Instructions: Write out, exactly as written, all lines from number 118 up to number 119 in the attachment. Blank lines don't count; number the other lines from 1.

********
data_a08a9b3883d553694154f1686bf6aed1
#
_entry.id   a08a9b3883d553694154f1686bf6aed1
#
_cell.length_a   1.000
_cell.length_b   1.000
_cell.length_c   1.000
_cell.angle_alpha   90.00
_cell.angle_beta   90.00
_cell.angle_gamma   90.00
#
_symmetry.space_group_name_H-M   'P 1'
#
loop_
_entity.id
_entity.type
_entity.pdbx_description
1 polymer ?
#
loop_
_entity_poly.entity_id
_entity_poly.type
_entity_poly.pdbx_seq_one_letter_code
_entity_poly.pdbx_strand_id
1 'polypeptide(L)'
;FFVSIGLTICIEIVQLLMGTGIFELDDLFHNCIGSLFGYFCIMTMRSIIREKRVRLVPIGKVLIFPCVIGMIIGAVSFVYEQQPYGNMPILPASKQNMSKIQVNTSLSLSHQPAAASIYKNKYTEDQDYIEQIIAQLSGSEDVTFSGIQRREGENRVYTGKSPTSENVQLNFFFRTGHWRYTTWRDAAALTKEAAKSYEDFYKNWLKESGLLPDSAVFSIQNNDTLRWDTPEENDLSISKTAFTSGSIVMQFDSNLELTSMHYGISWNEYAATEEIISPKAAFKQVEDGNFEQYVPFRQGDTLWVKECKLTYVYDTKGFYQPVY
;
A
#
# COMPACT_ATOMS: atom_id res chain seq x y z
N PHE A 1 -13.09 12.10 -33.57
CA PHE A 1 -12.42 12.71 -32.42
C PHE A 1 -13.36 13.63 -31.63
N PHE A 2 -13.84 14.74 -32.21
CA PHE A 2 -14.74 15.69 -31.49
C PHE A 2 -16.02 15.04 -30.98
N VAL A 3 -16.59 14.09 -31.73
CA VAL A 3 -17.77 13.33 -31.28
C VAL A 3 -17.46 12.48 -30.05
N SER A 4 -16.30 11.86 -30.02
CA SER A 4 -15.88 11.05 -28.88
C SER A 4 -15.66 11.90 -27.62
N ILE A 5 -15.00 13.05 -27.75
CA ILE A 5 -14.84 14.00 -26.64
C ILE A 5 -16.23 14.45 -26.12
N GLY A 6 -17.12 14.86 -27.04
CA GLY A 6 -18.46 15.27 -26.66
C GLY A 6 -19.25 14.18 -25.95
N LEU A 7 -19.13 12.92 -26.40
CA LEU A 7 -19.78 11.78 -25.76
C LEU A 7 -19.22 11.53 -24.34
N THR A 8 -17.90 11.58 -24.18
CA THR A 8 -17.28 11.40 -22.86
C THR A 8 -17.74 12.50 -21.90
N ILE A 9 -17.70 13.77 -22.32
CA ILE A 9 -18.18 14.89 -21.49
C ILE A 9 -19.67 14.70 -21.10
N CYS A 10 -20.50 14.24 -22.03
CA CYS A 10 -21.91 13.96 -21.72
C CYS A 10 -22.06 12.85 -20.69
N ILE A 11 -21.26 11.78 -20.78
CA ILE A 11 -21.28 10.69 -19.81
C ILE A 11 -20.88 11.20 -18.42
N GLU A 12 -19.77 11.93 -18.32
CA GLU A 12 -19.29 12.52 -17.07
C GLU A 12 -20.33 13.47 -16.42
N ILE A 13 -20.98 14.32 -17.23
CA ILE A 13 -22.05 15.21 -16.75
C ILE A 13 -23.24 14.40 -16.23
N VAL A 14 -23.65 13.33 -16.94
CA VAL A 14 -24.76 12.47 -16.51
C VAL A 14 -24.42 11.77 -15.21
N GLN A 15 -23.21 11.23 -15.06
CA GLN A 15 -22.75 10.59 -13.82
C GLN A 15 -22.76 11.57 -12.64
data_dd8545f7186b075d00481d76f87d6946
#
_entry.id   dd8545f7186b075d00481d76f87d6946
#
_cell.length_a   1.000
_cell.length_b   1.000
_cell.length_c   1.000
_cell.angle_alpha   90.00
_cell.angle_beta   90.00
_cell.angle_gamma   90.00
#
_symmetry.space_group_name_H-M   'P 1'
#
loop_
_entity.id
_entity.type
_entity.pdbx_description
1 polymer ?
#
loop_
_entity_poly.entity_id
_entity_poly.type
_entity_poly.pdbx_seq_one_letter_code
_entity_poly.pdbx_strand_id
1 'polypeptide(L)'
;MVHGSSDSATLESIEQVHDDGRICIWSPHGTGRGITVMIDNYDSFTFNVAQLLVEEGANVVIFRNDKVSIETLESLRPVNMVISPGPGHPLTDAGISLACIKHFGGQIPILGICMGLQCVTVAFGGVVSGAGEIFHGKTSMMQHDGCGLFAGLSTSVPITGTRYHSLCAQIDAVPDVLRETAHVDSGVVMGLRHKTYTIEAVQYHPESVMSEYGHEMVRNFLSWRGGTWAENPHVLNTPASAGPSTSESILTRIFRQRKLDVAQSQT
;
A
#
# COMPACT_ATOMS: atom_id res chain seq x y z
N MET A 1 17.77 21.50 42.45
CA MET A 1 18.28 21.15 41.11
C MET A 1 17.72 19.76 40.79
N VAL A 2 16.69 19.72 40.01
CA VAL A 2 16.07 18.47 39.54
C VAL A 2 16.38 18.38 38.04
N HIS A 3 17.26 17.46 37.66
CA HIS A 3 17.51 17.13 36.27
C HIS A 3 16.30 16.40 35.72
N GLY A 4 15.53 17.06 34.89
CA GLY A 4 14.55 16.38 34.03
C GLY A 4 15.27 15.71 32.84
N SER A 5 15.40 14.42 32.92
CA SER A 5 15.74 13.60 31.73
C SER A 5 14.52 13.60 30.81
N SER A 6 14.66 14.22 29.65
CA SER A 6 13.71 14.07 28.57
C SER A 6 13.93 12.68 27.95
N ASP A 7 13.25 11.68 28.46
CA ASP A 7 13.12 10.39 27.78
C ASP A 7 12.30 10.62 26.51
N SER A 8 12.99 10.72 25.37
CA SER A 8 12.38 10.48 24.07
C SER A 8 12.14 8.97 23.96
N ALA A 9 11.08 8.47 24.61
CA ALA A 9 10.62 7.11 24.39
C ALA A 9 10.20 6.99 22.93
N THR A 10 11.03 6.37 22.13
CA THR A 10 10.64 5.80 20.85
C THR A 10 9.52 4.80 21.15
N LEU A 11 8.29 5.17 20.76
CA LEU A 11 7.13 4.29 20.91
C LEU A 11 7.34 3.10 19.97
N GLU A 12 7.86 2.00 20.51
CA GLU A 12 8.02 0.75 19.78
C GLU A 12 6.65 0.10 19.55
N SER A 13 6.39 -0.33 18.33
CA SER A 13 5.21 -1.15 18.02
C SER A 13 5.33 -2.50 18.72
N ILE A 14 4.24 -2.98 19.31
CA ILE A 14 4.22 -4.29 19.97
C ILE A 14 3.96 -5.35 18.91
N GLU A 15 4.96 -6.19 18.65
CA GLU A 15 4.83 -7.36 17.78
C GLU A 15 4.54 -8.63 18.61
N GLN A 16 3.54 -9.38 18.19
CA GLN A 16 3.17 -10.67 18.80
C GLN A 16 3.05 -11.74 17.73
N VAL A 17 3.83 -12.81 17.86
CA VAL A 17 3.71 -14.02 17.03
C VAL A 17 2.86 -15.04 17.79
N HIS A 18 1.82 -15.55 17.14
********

N SER A 5 15.40 14.42 32.92
CA SER A 5 15.74 13.60 31.73